Hey Mistral......

Hey Mistral......

Hey Mistral you’re so fine you’re so fine you blow my mind! Hey Mistral!!!

Any resemblance to Toni Basil’s 1981 one hit wonder “Mickey” is purely coincidental.

Let me tell you about my best friend during harvest. Her name is Mistral, named after the brutally cold wind that blows through Southern France. She does the work of 10 people, never tiring. She is of course a machine, a very clever machine might I add. Her job at the winery is to remove MOG, (material other than grapes). Mistral has tiny little groves that remove shot berries. Shot berries are little green berries that were never pollinated and they taste horrible! These green grapes are about the size of little BBs and next to impossible to take out by hand. The same groves that catch the shot berries, remove raisins as well. I love raisins but the sugars are difficult for yeast to metabolize so we don’t want them! After the groves, there are tiny teeth that catch jacks. Jacks (named after the jacks kids play with) are persistent pieces of stem that can make their way into the wine. Ever tasted a stem? I wouldn’t recommend it. Finally before heading to the tank, the Mistral has one more trick up her sleeve. She has a fan blade that blows anything to light to be a berry out of the way. If a creepy looking spider that no one wants to touch goes by, Mistral blows it out of the way. The same goes for leaves or any of the above that Mistral’s groves and teeth don’t catch. The benefit is we get wonderfully clean fruit to make our wines. This is just one of the many things that make Tertulia’s wines bright, balanced, and beautiful.

Join Ryan and the Petanque Crew September 23rd

Lamb and Petanque

I’ve had a long love affair with lamb. It all started when I was 12 years old. My parents took my sister and I to Lake Chelan to visit my Aunt and Uncle’s family. My Aunt had a couple of young lambs that were being raised for wool. My sister was quite taken with them. Unbeknownst to my sister and I during the night the neighbor’s dog broke into their pen and killed one. That day my parents disappeared for a few hours and came back from the butchers with what they informed us was beef. Trusting as I was I took it at face value, that is until a few months later.

One Sunday my Mother was preparing dinner. Mom what are you cooking it smells delicious, I said? Shhh, she replied. It’s the baby lamb your sister was petting at your Aunt and Uncle’s.  It was at that point I learned the rest of the story and “promised" not to say anything to my little sister.

That evening we sat down for dinner. Hey Mom, this is the best roast beef I have ever had. Then I let out a long loud baahhhhh. I can still feel the pain in my shins from where my mother kicked me but it was worth it. From then on my mother would prepare lamb on special occasions. I have continued the practice for my family whenever I have the chance.

Next month on the 23rd of September the Walla Walla Petanque Club will have an open house. Locals are encouraged to drop on by and give the Provencal game a try. We will also have French fare to go along with the game. I will be making my favorite recipe of grilled leg of lamb seen below.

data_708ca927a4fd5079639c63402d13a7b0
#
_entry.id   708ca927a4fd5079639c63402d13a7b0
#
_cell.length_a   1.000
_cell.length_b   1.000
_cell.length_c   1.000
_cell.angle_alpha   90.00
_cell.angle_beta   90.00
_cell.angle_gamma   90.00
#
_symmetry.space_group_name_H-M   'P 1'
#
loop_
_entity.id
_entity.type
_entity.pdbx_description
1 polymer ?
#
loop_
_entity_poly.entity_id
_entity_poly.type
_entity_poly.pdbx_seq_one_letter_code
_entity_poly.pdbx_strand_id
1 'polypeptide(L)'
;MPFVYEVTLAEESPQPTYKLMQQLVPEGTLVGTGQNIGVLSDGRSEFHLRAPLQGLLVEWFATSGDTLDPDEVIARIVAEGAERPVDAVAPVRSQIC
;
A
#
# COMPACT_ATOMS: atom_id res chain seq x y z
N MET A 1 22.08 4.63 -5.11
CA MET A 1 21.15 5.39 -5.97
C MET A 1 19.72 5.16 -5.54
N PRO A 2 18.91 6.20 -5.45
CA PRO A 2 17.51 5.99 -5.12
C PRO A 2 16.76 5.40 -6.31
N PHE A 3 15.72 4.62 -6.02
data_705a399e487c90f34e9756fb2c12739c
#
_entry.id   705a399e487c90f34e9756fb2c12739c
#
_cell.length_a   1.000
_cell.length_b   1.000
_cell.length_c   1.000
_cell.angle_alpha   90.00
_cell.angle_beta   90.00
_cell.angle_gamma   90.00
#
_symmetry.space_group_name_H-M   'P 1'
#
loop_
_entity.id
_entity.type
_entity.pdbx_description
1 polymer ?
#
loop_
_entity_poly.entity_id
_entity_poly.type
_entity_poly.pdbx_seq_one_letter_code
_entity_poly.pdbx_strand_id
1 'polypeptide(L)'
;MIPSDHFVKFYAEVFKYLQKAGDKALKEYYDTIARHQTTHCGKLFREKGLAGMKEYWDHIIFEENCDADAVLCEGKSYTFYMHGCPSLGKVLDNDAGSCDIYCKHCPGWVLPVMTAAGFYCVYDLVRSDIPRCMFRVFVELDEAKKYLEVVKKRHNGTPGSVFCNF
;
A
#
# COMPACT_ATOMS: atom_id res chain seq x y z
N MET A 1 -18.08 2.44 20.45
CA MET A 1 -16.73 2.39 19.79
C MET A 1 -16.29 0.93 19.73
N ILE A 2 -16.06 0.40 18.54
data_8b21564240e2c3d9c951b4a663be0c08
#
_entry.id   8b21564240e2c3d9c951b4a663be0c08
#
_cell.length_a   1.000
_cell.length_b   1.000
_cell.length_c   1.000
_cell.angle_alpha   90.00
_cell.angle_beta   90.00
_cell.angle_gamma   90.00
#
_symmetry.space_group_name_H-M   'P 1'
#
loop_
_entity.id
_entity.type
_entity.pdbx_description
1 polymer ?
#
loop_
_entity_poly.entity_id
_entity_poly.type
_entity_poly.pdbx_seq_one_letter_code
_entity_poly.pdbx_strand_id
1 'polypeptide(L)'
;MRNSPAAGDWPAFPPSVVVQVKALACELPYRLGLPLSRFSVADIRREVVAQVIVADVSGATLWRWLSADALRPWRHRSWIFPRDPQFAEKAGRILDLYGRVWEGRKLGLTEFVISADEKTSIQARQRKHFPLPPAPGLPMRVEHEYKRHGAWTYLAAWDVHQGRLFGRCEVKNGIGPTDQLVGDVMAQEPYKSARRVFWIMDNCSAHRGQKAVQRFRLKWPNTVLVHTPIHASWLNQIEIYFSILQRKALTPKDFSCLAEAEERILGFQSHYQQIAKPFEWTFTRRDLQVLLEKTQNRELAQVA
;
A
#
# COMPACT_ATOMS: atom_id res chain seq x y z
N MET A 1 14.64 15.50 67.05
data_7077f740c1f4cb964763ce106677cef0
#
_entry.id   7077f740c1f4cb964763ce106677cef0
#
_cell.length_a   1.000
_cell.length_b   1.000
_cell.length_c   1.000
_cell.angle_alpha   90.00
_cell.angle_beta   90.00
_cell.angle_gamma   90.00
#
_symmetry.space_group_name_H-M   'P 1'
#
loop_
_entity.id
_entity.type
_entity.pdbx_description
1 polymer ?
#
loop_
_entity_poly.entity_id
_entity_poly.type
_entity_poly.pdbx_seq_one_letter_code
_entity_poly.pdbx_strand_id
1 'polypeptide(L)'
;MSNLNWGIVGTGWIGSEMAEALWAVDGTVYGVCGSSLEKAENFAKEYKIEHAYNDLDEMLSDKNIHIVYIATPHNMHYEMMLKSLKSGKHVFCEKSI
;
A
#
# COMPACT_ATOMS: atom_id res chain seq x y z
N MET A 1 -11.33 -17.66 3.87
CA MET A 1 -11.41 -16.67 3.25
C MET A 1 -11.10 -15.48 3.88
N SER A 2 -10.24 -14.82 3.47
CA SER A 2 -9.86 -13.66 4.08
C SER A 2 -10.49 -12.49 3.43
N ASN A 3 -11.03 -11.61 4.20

Provencal Grilled Leg of Lamb

Ingredients:

1 bone in leg of lamb

5 cloves of garlic finely diced

2 tablespoons fresh thyme

2 tablespoons fresh rosemary

2 tablespoons fresh lavender

Salt and Pepper

 

Directions:  Take the leg of lamb and butterfly it. Set the bone aside and rub salt and pepper on both sides of the lamb. Then season both sides with the rosemary, thyme, garlic and lavender. Next place the bone back inside the lamb and roll the lamb back around the bone and tie the lamb up with kitchen twine. The lamb should look like you never butter flied it. Let rest for 2 hours. About 45 minutes before cooking get your Charcoal grill going or preheat your gas grill. I prefer using lump charcoal for cooking. When the brickets are red hot pile them on one side of the grill or heat on side of the gas grill.

Place the lamb over the direct heat and sear. This should take about a minute on each side. Next move the lamb to the side of the grill away from the heat. Place an oven thermometer in the center of the thickest part of the lamb (don’t have the thermometer touch the bone).  I cook with the lid off the bbq and add brickets as needed. Towards the end I may place the lid back to keep in the heat. I cook until the temp reads 130 degrees F (cooking time may take 1.5 to 2.5 hours).

Finally I pull the lamb off the grill and tent with foil and let rest for 20-30 minutes. Slice up and serve with a side of petanque.

 

 

Ryan takes on a Petanque Competition

It looks like disaster. My partner Philippe has a deep frown on his face and his shoulders are tense. He has thrown his last boule. Two of them are in a good position but our opponents have one closer to the cochonnet and a clear path to it is blocked by their next best boule. Now I know none of this should make sense unless you have played petanque a few times. Before I continue here is a brief lesson on the game. Petanque means feet tied together in French. Teams take turns standing in a circle throwing heavy metal balls called boules towards a small wooden ball called the cochonnet (little pig). The team with boules closest to the cochonnet get points for every boule they have closer than their opponents. Most teams have a pointer (someone who tries to get in close to the cochonnet) and a shooter (player who knocks the other team’s boule out of the way with their own). Games go to 13 and each team has 6 boules. Now back to my story. I have the game in my hands. First I need to make an impressive shot by tossing over their second best boule and removing their point with mine. Shooting in petanque is a skill learned through hours of practice. It requires a steady hand and sometimes nerves of steel. As I walk towards the circle I began taking deep long breaths. I step into the circle and relax my shoulders. Closing my eyes I envision throwing my last boule with a long arc threw the air and striking the opposite teams in dramatic fashion. I open my eyes and imagine breathing in through my feet and out through the top of my head. I take one last breath and hold it as I pull my arm back, hand with boule brushes past my hip. My arm springs forward in a straight line. Finally I release the boule when my arm is level with my head. I won’t know if my aim was true until an infinitesimal moment before either hitting the ground or the boule. If you blinked you wouldn’t have thought anything had changed and my boule was the one sailing out of bounds. Instead I hit my target and the kinetic energy of my boule transferred to theirs leaving mine in the exact spot theirs once was. We won the game, narrowly beating out our competitors!